Home / Innovative / Revel stops its electric scooter service in NYC after two people are killed

Revel stops its electric scooter service in NYC after two people are killed

Revel stops working in New York City after a man was killed on one of the shared electric scooters in Queens. He is the second customer to have died using the service in the past few weeks.

According to the New York Post32-year-old Jeremy Malave headed north on Woodhaven Boulevard in Middle Village on Tuesday at 3:15 a.m.CET when he lost control of the Revel moped, hit a street lamp on a median, and was thrown out of the vehicle. He was found by the police at the crime scene with severe head trauma and taken to the North Shore Forest Hills Hospital, where he was pronounced dead. It was unclear whether he was wearing a helmet provided by Revel.

Earlier this month, 26-year-old CBS news reporter Nina Kapur died driving a Revel moped as a passenger. Police say the moped driver turned because he thought a car was going to get out of place and he was trying to avoid it. Police said Kapur did not wear a helmet, as the company requested. The next day, a 38-year-old man was seriously injured with a head trauma while driving a Revel scooter in Queens.

On Tuesday, Revel said it would stop operating in New York City “until further notice”

; while assessing the safety of its fleet of electric scooters. The company also operates in Austin, Miami and Washington, DC and has recently announced plans to launch in San Francisco soon. A Revel spokesman declined to answer questions about what security measures the company would consider or whether it would stop operating in other cities. “At this point, we will not make any further comments on this topic,” said the company.

The moped company has proven extremely popular since its launch in New York City in 2018. Since then, the number of drivers has risen to 300,000. These customers have made 3 million trips on Revels mopeds for a total of 10 million miles. The service has become even more popular this year as the coronavirus pandemic is stopping many people from using subways and buses and looking for alternative modes of transportation.

Signing up for the app-based service costs $ 19. Tap a scooter on the map to reserve it (up to 15 minutes in advance) or book it immediately. Each ride costs $ 1 to start ($ 2 if you have someone with you) and then $ 0.25 per minute. Each scooter also comes with two helmets, one large and one small, enclosed in a cargo space at the rear.

However, the company has also carried out a rigorous inspection. The company was hit by at least a dozen lawsuits alleging that its mopeds were poorly maintained and dangerous to drive NY1. Revel claims that all mopeds are inspected by trained mechanics before they are allowed on the road. On Monday, Democrat Manhattan Rep. Adriano Espaillat asked the New York government to stop.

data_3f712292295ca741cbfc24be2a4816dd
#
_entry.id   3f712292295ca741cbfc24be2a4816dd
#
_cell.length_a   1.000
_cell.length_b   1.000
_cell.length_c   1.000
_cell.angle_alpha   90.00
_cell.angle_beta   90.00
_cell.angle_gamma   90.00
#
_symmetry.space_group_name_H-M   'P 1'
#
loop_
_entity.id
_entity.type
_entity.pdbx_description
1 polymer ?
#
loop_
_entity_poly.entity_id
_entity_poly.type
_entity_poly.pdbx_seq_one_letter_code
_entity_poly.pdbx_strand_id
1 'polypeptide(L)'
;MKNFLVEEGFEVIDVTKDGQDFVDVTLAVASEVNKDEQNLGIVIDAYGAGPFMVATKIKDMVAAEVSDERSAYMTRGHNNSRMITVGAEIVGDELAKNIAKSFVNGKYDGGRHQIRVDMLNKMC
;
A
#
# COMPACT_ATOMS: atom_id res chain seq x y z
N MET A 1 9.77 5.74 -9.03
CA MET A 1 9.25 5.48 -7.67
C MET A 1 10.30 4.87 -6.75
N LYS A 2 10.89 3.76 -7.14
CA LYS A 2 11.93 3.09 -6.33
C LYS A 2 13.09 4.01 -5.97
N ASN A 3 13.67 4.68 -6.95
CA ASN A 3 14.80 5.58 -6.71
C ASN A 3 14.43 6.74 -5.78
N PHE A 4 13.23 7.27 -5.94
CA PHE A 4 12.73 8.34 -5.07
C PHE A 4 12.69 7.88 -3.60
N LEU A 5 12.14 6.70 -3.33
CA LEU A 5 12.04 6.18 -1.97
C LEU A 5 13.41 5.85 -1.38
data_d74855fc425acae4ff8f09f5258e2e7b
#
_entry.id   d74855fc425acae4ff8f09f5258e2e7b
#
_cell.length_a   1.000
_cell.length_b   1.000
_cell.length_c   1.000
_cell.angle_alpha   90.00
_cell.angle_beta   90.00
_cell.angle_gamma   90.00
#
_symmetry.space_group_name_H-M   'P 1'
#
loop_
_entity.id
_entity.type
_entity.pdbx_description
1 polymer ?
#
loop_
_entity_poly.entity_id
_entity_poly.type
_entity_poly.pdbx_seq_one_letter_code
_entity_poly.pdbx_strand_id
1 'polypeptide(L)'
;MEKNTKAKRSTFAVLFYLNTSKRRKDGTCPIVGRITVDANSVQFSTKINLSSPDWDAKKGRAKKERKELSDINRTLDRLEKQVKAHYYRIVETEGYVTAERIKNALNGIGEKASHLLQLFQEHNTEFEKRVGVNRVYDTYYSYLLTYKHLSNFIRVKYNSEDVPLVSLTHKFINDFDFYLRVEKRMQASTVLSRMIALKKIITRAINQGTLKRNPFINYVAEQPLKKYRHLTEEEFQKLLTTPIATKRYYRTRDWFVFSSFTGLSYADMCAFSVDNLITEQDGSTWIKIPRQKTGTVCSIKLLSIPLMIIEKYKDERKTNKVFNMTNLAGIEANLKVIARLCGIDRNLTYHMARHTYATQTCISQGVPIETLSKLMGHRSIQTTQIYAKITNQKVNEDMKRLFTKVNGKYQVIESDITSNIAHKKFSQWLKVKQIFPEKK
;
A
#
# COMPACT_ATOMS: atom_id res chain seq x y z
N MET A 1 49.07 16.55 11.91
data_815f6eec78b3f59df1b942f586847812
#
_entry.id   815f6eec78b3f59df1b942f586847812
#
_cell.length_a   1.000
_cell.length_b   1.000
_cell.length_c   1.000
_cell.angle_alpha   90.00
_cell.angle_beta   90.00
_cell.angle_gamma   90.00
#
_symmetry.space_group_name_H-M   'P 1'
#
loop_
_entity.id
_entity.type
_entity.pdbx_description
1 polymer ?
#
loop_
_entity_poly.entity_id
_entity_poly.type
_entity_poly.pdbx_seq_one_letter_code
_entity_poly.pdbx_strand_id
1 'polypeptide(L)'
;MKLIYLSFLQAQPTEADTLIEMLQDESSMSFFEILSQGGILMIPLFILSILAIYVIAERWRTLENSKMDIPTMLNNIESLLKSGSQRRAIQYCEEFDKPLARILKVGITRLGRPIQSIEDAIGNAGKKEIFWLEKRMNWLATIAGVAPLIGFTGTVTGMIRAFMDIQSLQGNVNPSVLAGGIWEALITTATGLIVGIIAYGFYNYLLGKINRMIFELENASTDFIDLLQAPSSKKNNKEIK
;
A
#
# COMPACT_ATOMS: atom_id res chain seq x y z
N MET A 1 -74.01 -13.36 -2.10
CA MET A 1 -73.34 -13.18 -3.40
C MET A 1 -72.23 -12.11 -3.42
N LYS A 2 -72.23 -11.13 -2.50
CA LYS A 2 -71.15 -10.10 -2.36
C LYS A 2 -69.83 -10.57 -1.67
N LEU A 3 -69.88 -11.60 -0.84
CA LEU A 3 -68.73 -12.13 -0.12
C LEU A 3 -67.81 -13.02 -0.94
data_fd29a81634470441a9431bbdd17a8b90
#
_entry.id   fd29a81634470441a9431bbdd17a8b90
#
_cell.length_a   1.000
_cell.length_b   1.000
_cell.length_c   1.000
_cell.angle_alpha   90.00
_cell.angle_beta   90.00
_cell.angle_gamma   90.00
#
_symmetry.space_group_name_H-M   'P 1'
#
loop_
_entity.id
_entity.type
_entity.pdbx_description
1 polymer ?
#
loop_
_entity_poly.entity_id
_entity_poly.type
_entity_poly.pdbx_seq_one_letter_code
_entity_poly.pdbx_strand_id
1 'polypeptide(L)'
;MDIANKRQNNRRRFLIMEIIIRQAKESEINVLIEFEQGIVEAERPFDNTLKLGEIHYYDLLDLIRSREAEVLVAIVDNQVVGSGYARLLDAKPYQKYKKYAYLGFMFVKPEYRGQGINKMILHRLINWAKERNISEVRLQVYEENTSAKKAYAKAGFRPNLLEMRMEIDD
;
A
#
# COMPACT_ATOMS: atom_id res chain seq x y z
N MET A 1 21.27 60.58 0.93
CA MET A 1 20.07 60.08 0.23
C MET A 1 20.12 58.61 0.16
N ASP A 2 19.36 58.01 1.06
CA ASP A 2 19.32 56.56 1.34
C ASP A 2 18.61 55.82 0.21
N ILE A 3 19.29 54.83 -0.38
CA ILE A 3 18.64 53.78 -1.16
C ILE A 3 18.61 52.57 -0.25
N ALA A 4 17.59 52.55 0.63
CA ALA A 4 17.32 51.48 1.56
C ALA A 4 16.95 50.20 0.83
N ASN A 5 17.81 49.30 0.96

After Kapur’s death CBS this morning Submit a story that shows footage of Revel customers abusing the company’s scooters by driving crowded sidewalks, driving red lights, or engaging in other dangerous behaviors.

The company replied by stating that its mopeds are limited to 30 mph and customers need a valid driver’s license (but especially no motorcycle license) to drive. The mopeds are limited to local roads and must not drive on sidewalks, highways or bridges. Revel users should watch a short instructional video in the app. You also have the option to take a 30-minute personal lesson. “We take security breach reports very seriously and work closely with city officials to resolve violations,” Revel said in a statement to CBS.

The company also tracks its mopeds using GPS technology and blocks customers who violate its rules. Earlier this month, Revel suspended over 1,000 customers for security breaches.

At a press conference on Tuesday, New York Mayor Bill de Blasio described Revel’s security approach as “unsatisfactory and unacceptable” The New York Times. However, the company’s decision to discontinue the service was its own and not the result of city regulations.

It is unclear what the future holds for Revel. Many of the problems it is now facing have also been addressed by its peers in the shared electric scooter industry. Scooter startups like Bird and Lime have been hit by dozens of security breaches. And as the number of people injured or killed while driving scooters increased, there were many predictions about the impending demise of scooter sharing. Split scooters still exist and are still used by thousands of customers in the U.S., Asia and Europe.

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